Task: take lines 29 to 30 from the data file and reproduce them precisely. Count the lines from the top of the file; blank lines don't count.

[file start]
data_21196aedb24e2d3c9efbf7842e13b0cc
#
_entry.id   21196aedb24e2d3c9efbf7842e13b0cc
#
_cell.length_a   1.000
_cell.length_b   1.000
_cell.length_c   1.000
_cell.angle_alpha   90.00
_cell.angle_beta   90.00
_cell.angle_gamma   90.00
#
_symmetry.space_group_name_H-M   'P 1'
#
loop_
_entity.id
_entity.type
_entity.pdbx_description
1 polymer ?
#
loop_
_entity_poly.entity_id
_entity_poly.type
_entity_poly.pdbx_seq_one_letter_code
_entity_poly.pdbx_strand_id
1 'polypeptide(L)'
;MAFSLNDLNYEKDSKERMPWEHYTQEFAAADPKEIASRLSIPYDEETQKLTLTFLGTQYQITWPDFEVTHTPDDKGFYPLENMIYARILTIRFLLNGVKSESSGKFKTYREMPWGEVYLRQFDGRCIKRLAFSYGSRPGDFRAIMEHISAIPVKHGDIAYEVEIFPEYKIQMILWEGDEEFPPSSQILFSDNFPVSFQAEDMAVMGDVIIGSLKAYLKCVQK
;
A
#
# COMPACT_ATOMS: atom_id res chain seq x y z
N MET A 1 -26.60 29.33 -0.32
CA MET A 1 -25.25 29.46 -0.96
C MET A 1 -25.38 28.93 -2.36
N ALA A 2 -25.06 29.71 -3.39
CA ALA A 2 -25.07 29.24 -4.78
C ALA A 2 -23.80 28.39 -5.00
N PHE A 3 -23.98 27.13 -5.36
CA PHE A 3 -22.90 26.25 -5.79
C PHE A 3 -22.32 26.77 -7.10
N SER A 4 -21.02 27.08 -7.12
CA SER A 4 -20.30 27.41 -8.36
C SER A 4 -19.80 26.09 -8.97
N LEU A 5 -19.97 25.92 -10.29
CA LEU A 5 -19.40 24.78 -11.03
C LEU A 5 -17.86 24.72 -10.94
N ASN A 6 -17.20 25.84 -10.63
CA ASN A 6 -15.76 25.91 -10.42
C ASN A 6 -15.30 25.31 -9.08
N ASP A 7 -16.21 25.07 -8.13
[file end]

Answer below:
#
# COMPACT_ATOMS: atom_id res chain seq x y z